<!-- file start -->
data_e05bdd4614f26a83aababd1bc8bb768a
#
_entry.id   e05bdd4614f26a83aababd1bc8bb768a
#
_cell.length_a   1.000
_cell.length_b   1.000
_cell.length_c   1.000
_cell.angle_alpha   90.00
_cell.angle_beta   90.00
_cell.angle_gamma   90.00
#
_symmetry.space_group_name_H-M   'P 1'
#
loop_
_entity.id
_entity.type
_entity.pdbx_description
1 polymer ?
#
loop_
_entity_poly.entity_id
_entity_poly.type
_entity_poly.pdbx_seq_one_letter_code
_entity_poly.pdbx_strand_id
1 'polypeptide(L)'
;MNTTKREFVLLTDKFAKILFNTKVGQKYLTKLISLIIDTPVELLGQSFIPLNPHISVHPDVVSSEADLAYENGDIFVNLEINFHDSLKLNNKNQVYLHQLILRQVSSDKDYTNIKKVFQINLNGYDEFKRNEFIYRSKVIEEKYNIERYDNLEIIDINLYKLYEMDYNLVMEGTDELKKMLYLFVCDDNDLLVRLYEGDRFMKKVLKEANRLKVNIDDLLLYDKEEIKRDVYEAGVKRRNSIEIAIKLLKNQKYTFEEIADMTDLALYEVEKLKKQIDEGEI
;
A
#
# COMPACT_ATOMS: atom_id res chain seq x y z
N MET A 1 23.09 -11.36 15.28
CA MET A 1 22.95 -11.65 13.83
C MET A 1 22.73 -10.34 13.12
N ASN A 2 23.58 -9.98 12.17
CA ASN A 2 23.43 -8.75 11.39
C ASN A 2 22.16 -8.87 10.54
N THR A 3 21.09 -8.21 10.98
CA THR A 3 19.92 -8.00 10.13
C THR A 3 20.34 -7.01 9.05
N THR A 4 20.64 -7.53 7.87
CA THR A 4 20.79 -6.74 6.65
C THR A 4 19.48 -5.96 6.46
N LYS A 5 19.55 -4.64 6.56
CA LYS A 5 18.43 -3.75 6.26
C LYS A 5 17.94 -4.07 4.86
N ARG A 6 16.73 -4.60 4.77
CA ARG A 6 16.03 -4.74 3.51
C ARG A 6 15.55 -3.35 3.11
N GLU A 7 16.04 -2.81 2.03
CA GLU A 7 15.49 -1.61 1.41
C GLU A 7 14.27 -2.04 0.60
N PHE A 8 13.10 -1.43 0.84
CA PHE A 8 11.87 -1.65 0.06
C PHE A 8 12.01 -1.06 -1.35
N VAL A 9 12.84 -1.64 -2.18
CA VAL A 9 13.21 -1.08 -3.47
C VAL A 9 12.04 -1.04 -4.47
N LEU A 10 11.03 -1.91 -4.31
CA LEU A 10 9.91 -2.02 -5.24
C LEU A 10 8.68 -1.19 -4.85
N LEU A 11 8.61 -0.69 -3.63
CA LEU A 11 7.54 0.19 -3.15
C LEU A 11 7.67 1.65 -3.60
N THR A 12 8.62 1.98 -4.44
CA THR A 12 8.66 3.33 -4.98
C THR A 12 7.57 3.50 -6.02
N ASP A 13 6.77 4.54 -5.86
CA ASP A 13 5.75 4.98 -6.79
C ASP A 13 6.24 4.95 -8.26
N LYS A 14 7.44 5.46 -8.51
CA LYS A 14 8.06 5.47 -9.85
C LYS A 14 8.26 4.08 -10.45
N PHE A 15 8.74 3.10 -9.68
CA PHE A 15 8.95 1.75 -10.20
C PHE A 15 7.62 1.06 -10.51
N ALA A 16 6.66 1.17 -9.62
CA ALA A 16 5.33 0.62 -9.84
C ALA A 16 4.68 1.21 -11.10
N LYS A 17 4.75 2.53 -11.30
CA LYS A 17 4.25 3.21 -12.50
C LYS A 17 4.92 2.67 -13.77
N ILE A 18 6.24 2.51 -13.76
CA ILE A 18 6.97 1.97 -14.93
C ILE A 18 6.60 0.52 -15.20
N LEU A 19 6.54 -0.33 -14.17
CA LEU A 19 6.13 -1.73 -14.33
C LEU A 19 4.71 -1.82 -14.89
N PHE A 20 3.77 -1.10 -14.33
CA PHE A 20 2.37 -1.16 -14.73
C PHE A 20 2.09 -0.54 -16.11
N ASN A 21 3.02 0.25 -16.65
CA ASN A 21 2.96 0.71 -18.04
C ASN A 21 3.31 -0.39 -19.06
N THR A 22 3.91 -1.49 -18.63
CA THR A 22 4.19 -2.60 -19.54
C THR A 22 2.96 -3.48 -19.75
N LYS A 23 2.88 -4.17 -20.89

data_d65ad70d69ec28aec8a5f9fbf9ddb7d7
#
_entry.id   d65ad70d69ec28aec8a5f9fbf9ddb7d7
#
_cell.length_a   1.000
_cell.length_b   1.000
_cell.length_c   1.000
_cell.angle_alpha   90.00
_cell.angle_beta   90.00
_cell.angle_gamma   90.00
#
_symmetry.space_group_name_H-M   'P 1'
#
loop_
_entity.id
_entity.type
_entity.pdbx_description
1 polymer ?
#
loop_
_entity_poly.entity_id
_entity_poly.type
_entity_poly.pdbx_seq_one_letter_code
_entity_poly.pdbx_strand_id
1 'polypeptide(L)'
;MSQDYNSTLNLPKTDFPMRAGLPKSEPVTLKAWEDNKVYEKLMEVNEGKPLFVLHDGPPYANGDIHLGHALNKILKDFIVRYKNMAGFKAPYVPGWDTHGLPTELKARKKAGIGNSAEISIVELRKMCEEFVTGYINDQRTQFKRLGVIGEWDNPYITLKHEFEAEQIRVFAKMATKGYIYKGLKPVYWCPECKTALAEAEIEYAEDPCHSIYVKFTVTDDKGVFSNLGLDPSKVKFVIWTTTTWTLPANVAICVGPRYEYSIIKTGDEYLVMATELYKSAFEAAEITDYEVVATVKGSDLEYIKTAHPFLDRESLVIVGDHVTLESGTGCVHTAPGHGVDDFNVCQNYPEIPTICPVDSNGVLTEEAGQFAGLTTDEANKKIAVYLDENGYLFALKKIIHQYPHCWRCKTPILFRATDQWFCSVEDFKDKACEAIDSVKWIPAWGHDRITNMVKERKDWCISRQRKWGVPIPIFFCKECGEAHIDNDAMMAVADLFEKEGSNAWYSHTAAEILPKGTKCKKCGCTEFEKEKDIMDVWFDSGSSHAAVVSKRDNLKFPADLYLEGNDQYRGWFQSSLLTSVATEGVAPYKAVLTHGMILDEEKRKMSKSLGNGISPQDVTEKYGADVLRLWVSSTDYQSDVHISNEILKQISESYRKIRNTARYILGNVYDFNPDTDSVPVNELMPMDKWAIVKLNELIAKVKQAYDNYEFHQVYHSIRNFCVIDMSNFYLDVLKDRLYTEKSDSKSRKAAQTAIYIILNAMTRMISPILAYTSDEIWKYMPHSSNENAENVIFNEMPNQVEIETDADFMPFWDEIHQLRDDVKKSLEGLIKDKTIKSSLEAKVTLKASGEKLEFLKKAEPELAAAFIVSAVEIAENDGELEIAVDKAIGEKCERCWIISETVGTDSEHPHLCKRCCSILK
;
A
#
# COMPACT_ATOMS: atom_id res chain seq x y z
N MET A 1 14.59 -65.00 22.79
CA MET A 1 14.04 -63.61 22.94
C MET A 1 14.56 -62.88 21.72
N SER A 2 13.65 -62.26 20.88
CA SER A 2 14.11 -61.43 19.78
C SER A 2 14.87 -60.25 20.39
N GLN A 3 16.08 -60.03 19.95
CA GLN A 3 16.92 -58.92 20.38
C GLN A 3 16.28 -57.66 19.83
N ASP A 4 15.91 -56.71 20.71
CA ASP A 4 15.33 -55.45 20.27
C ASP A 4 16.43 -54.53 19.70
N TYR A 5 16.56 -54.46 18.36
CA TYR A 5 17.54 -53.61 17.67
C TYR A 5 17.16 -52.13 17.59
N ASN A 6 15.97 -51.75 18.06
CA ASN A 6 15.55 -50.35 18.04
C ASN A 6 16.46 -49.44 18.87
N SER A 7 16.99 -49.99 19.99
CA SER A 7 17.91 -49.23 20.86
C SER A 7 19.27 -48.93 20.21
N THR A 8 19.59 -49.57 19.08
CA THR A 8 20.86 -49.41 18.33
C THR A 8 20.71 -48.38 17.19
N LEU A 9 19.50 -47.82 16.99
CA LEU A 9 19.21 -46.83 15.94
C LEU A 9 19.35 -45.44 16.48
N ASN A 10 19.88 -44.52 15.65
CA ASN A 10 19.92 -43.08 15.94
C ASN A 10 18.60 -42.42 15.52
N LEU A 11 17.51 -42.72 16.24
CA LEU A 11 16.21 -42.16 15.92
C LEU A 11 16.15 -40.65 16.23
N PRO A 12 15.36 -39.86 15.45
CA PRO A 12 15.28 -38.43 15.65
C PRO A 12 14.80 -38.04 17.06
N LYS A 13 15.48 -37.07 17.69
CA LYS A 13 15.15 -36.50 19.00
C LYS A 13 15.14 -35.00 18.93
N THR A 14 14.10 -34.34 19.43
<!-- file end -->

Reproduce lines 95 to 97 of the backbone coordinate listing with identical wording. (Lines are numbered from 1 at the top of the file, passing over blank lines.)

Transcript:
CA THR A 22 4.19 -2.60 -19.54
C THR A 22 2.96 -3.48 -19.75
N LYS A 23 2.88 -4.17 -20.89